The Working Families Kicker

The Working Families Kicker

The Working Families Kicker

Note: The paper was updated on September 19, 2023 to capture data from a new revenue forecast and additional data provided by the Oregon Office of Economic Analysis.

As working families across Oregon struggle with rising costs and meager wages, Oregon is on course to send massive tax rebates to the richest Oregonians. A $5.6 billion “kicker” rebate appears to be on its way. The rich will get huge rebates, while low- and moderate-income Oregonians get little or nothing.

It doesn’t have to be this way. A better kicker is possible. The Working Families Kicker would send every Oregon tax filer an equal amount, resulting in most Oregonians getting bigger tax rebates, helping families make ends meet.

The Working Families Kicker delivers bigger rebates to most Oregonians

The Working Families Kicker would make a simple change to the current kicker law. Instead of doling out the kicker proportionately to tax liability, the kicker would be sent out in equal amounts to all tax filers.

This simple change would increase the kicker for most Oregonians and make a big difference for those struggling to make ends meet. Under the Working Families Kicker, a significant majority of Oregon tax filers would get a bigger kicker than they would under the current system. The boost would make a big difference for the typical Oregonian.

Click here to calculate your Working Families Kicker vs. the current kicker!

Under the current kicker, the typical Oregonian – the Oregonian in the middle – would get an estimated $980. But under the Working Families Kicker, that same Oregonian would receive about $2,100. For the lowest-income Oregonians, their kicker would rise from an estimated average of $70 to $2,100. This is an amount that can make a meaningful difference in a family’s life, such as catching up on the rent or bills.

Those who don’t need more money would see smaller kickers

The bigger kicker rebates for most Oregonians have to come from somewhere, and they would mainly come from the massive kickers that otherwise will flow to the very richest Oregonians. The average member of the top 1 percent, who averages more than a million dollars in a single year, is forecast to get $44,600 under the current kicker law. Some ultra-rich people are expected to receive kicker rebates well in excess of $800,000. Under the Working Families Kicker, the rich would still receive a kicker payment. It’s just that they would be on equal footing as all other Oregonians, with a $2,100 kicker.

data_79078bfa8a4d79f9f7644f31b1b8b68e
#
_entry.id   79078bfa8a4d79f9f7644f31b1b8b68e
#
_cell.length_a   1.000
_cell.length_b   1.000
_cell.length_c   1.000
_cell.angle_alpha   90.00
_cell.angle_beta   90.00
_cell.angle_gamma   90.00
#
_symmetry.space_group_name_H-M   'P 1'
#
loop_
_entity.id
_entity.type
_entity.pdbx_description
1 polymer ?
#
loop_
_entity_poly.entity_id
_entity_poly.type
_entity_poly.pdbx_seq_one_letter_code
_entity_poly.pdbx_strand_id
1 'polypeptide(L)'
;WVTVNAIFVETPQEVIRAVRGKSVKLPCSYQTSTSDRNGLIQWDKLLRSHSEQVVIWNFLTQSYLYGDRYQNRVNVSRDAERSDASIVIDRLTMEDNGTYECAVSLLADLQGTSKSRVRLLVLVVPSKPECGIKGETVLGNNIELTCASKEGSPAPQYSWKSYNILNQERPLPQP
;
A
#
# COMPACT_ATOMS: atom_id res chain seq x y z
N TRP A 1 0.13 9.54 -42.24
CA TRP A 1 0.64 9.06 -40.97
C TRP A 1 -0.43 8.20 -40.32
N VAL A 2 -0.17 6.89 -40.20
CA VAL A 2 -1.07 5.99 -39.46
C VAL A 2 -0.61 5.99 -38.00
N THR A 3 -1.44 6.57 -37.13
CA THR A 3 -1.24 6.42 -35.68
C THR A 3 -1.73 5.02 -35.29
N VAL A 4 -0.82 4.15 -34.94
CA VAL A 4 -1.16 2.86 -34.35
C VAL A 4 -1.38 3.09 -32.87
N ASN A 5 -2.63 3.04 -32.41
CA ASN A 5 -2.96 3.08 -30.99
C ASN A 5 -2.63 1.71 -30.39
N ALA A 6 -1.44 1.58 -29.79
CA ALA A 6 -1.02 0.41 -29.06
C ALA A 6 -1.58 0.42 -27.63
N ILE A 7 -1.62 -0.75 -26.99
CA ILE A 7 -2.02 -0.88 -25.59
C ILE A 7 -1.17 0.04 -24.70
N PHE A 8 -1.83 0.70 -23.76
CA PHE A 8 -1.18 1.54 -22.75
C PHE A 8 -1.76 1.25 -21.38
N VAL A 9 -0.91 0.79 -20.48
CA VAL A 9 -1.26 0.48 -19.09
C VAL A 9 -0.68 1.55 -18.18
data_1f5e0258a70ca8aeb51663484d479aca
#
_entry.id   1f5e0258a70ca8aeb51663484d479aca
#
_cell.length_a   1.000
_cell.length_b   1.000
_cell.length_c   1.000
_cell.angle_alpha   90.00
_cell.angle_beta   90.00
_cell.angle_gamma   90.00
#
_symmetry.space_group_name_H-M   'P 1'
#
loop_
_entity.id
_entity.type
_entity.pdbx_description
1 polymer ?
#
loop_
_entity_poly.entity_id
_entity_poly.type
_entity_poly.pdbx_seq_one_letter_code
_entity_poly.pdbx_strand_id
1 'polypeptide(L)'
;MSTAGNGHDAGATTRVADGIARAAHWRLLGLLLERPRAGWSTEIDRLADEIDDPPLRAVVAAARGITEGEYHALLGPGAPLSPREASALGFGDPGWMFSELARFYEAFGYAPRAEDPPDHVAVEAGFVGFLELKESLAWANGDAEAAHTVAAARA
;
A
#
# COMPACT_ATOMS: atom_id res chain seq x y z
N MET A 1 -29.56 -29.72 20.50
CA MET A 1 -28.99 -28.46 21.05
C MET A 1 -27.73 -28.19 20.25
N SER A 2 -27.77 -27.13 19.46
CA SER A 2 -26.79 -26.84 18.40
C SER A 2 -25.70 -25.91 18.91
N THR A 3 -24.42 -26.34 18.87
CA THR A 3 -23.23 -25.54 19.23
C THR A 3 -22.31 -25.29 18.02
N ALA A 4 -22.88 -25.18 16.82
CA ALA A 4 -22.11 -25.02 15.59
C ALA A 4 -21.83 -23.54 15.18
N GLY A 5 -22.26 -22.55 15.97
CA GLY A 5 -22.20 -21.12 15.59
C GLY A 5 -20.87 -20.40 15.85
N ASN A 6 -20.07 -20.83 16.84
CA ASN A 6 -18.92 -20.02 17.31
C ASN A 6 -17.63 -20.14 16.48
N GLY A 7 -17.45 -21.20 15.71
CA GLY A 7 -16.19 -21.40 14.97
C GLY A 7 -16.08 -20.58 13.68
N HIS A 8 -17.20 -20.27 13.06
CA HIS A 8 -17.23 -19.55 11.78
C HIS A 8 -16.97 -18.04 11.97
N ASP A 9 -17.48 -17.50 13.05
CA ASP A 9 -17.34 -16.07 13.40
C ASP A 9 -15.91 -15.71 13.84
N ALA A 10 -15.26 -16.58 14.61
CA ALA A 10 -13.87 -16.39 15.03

The shift from higher-income to lower- and middle-income Oregonians would mean the top 20 percent would go from receiving an estimated 67 percent of the kicker to a rational 20 percent. The lowest earning 80 percent of Oregonians would shift from sharing 33 percent of the kicker to 80 percent of the kicker.

It’s time to make the kicker work better for Oregonians

With a $5.6 billion kicker on the horizon, now is the time to make the kicker work better for Oregonians, many of whom are struggling to pay the bills. At a time of rampant income inequality, it’s a mistake to send huge kickers to the rich. That is why the Oregon legislature should immediately hold a special session and — with the requisite two-thirds majority — vote to suspend the kicker, as the Oregon Constitution allows. It then should pass a bill to create a more just tax credit that mirrors the design and function described above.

With many families struggling to make ends meet and income inequality rampant, now is the time to enact the Working Families Kicker.

Daniel Hauser

Daniel Hauser

Daniel Hauser is the Deputy Director of the Oregon Center for Public Policy

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